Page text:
GOP lawmaker says he’s willing to change the law to make victims of sex abuse more vulnerable to suing.
The Texas Republican, whose district includes the Houston suburbs of Houston and Montgomery, announced Tuesday he will introduce a bill that would make it easier for victims to sue for sexual abuse in the wake of revelations of the Jerry Sandusky child abuse scandal.
The House Rules Committee is expected to consider the bill next week.
The measure would give victims of the abuse the right to sue even if their complaint is not filed by the victim’s attorney.
Republican state Rep. Mike Williams told The Washington Post in a statement that the new legislation “would not only allow victims of this heinous crime to pursue justice, but it would also help bring the perpetrators of these horrific crimes to justice.”
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The bill has not yet been referred to the full House.
It has been referred, however, to the House Rules committee.
“I think we can see that this bill is moving in the right direction,” said John C. Dallen, an attorney who has been a leader in the sexual abuse reform movement.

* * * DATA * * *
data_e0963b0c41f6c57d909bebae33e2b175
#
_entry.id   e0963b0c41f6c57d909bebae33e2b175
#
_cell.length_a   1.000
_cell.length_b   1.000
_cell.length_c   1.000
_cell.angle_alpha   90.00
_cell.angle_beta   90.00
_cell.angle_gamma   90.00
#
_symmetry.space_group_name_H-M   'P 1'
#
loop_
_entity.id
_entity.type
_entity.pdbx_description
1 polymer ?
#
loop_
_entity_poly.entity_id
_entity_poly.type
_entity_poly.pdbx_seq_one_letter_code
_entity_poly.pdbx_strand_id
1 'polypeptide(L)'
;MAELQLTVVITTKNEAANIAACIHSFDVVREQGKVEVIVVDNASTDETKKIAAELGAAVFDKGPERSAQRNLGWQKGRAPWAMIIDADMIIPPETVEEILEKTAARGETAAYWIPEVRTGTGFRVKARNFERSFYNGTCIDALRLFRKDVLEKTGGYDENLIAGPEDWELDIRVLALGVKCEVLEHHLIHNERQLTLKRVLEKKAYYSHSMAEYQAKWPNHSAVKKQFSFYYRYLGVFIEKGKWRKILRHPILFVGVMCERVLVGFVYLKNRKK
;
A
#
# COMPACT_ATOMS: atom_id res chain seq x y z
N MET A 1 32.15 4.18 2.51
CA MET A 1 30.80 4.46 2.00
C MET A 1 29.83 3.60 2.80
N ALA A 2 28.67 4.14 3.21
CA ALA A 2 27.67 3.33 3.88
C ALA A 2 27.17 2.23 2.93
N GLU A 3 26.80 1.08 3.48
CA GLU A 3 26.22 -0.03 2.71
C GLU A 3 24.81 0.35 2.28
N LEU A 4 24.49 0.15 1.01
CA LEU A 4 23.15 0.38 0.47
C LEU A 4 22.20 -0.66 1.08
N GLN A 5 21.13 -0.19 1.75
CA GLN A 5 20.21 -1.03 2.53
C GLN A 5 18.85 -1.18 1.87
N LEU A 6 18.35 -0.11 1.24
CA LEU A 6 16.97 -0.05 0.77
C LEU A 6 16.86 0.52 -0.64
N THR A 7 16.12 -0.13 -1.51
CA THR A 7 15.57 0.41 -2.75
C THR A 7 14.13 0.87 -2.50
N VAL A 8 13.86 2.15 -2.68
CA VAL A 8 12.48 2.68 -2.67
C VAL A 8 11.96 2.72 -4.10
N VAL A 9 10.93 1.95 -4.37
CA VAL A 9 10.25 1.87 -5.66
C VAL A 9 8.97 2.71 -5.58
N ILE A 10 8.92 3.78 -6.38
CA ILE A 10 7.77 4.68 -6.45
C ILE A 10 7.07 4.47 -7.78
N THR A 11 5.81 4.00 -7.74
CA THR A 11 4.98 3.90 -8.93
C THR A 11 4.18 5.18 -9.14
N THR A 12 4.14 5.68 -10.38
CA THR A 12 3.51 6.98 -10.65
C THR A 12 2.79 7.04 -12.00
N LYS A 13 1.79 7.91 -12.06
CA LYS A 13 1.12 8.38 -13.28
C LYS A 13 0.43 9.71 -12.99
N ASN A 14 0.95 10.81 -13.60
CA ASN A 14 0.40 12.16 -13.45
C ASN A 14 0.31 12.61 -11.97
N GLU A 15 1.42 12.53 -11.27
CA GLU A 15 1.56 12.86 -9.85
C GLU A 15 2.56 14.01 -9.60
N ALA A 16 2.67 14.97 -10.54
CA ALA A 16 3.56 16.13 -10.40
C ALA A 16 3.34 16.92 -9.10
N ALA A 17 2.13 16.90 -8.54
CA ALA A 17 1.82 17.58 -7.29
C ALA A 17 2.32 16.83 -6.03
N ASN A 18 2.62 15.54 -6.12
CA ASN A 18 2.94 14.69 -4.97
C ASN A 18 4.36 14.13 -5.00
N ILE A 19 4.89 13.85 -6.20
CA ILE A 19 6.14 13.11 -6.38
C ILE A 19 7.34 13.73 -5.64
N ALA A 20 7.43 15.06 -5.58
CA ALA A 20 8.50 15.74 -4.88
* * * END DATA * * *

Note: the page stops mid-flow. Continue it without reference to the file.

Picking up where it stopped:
“We are very confident that we can get this bill to the floor for a vote in the next two weeks.”
Dallen is one of several attorneys who have been active in the case.
He also represents the former president of the Survivors Network of those Abused by Priests, which helped expose Sandusky’s crimes.
The Houston Chronicle reported last week that Williams has been involved in a number of lawsuits alleging abuse by Sandusky.
The new bill would allow victims to file a civil lawsuit, but would only allow for the victim to bring a civil action if they have not already done so in court.
A lawsuit would be dismissed if the victim dies or if the alleged victim withdraws from the case or the case is dismissed.
The measure also would not allow victims who have already filed a lawsuit to sue again, unless the alleged perpetrator has already filed an amended complaint or a new complaint has been filed.
It would allow for victims who sue a person, entity, or corporation for money damages and for damages for past and future injuries to receive an award for the injuries.
But victims would not have the right of appeal or an appeal hearing if the complaint was dismissed, according to the legislation.